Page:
Whether you contribute to a 401(k) that's run by your employer or are currently retired and withdrawing money from a 401(k), it's important to understand the tax structure of these accounts. Here's an overview of how the tax rules of 401(k)s work, and how to maximize their tax benefits for you.
Contributions to a 401(k)
In most cases, 401(k) contributions are made on a pre-tax basis. In other words, the money you contribute to your 401(k), up to the annual limit, is not subject to tax. For example, if you are paid a salary of $50,000 and contribute $5,000 to a 401(k) as a pre-tax, or traditional, contribution, your income from your job will be $45,000 in the eyes of the IRS.
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On the other hand, contributions to a Roth 401(k) are taxable. The money you contribute will still be included in your income when you receive your W-2, and therefore will be included in the determination of your taxable income. Unlike a Roth IRA, there is no income restriction for contributing to a Roth 401(k).
For the 2017 tax year, you can choose to defer $18,000 from your salary into your 401(k) plan, with an additional $6,000 allowed if you're over 50.
If your employer has a matching contribution program, it doesn't matter which type of contribution you make, traditional or Roth. All employer contributions will always be made to the traditional (pre-tax) side of your 401(k).
The Saver's Credit
Regardless of whether your 401(k) contributions are of the pre-tax or Roth variety, if your income is below $31,000 in 2017 ($62,000 for a married couple filing jointly), there's an additional tax break that you should be aware of.
The Retirement Savings Contributions Credit, which is also known as the Saver's Credit, is designed to incentivize retirement savings for low- to middle-income taxpayers. Depending on your income level, you could qualify for a credit worth 50%, 20%, or 10% of your qualified retirement contributions up to $2,000 -- and 401(k) contributions qualify. For married couples who qualify, each spouse can take the credit.
Taxes on 401(k) Withdrawals
If you withdraw money from a 401(k), the tax implications depend on whether the contributions were made on a pre-tax or after-tax (Roth) basis.
Pre-tax contributions are far more common, especially among older workers' and retirees' 401(k) accounts. Withdrawals from pre-tax 401(k) accounts are considered to be taxable income, since tax was never paid on the money when you first earned it. These withdrawals will be added to any other income you've earned for the year, and after your deductions, exemptions, and credits are accounted for, will be applied to the 2017 tax brackets, just as if you had earned the income from a job this year.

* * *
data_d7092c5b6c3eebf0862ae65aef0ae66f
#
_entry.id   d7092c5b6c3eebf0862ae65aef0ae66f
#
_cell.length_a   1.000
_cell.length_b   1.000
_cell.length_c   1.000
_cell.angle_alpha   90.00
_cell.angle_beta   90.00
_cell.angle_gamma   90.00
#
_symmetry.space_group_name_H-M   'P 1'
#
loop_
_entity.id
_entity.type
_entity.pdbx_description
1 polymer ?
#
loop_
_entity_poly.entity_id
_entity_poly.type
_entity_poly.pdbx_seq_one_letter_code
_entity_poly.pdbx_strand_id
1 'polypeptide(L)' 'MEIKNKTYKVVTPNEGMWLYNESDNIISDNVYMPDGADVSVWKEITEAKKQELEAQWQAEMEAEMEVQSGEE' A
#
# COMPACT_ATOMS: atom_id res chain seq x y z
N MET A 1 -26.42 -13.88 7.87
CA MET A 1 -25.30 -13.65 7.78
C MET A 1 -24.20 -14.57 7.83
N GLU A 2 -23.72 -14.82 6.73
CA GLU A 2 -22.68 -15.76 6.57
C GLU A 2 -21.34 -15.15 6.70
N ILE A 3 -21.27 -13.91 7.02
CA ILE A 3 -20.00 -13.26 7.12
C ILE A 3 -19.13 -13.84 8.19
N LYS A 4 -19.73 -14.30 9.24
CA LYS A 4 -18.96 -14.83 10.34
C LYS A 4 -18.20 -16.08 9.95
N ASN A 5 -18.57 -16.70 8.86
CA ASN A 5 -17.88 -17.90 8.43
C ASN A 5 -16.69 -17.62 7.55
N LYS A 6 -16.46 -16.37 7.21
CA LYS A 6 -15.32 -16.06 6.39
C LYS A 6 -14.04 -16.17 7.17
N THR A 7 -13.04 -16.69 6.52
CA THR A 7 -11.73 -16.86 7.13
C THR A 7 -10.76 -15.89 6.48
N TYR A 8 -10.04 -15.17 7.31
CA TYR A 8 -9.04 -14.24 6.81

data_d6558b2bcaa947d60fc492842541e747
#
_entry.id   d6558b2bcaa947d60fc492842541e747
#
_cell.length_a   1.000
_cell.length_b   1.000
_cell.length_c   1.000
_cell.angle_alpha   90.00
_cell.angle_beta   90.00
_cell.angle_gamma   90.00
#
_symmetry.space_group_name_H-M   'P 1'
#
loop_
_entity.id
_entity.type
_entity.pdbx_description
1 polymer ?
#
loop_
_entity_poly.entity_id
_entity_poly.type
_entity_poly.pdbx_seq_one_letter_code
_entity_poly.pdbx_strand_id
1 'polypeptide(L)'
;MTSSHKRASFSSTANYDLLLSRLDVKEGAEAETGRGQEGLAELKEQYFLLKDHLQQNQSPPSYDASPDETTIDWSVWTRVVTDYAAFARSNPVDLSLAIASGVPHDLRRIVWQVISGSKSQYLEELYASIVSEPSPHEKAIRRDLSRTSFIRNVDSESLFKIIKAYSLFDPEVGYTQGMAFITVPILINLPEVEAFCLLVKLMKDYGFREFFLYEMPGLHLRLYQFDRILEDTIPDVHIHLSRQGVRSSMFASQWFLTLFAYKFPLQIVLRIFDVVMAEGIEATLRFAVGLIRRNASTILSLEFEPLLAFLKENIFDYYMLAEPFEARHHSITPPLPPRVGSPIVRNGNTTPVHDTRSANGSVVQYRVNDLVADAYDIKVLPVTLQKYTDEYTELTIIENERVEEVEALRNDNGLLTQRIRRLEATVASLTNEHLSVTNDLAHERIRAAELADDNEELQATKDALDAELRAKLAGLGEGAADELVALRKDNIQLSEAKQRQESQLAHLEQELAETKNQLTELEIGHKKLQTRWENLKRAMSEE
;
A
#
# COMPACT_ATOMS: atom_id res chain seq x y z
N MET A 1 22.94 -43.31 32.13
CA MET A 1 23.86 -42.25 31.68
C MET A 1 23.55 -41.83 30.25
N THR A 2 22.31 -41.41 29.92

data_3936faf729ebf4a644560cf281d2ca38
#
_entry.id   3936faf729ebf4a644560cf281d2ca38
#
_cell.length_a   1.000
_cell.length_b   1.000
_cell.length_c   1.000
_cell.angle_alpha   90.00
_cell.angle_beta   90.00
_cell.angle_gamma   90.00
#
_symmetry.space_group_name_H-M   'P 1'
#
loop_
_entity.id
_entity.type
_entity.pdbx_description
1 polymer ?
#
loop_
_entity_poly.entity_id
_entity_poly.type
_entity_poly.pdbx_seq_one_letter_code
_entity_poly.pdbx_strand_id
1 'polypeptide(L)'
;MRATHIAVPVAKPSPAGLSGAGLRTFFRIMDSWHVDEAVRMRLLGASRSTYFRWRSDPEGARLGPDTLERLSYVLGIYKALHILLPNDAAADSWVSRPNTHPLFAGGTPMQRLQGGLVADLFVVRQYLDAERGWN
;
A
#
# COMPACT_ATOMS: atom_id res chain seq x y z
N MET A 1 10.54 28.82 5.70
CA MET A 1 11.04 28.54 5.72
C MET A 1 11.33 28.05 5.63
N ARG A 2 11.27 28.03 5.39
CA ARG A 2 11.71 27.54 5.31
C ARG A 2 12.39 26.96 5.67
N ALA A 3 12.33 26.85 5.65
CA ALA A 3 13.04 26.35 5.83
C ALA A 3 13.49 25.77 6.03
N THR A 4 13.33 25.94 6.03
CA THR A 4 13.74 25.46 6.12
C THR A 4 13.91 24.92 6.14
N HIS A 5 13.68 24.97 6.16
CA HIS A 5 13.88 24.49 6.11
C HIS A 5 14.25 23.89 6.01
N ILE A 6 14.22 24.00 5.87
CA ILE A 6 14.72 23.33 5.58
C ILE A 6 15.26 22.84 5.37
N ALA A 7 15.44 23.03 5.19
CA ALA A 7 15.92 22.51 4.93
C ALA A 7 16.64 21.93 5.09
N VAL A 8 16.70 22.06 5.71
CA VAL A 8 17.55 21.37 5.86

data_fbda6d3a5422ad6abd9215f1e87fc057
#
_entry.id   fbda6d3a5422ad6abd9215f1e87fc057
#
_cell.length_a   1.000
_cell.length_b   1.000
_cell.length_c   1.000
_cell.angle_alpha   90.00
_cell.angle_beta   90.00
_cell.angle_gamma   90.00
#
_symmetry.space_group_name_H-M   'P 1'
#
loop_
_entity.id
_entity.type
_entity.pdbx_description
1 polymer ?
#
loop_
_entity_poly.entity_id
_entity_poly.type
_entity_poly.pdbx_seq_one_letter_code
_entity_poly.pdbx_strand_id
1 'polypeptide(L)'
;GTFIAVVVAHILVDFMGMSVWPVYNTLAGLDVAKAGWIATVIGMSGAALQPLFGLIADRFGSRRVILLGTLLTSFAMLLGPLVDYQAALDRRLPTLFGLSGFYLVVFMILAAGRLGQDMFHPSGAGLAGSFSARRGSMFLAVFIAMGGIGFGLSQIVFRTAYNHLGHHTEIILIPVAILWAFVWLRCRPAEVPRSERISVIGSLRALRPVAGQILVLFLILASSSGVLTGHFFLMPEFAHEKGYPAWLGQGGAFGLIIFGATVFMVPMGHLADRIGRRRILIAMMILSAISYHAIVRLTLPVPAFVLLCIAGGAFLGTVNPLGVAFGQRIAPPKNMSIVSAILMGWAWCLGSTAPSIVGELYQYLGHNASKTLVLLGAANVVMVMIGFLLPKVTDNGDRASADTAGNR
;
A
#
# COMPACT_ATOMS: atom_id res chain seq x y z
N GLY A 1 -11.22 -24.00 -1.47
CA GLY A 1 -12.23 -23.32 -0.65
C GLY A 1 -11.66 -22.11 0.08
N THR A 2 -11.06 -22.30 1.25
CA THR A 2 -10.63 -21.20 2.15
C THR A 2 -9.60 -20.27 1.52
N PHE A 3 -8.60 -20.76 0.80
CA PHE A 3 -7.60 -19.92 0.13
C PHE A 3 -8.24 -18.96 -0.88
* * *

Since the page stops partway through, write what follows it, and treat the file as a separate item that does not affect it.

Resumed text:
On the other hand, any money in your 401(k) that resulted from Roth contributions can be withdrawn tax-free, provided that the withdrawal is qualified (you're 59 1/2 or older, and the account has been open at least five years).
When you take a distribution from a 401(k), your employer is required to complete and file a Form 1099-R with the IRS, which shows the IRS how much was distributed, how much tax (if any) was withheld from the distribution, and information about whether you're older than 59 1/2 years old or not.
What if You Withdraw Money from Your 401(k) Early?
In general, using 401(k) savings before you reach the age of 59 1/2 will trigger a 10% penalty from the IRS. There are a few exceptions to the penalty, such as the exclusion for Roth contributions, or any withdrawals after age 55 if you're no longer working for the employer.
In addition to a possible penalty, all pre-tax (non-Roth) contributions and any investment profits you withdraw from your 401(k) early are counted as taxable income.
This can have major tax implications, especially if you're considering cashing out your 401(k) after leaving a job. Specifically, doing so can catapult you into a higher tax bracket, which you'll have to pay in addition to the 10% penalty, if it applies. Depending on how much you have in your account, cashing out a big 401(k) could potentially result in a marginal tax rate of nearly 50%, and that's not including any state income taxes you'll have to pay. For this reason, cashing out a 401(k) is rarely, if ever, a smart financial move.
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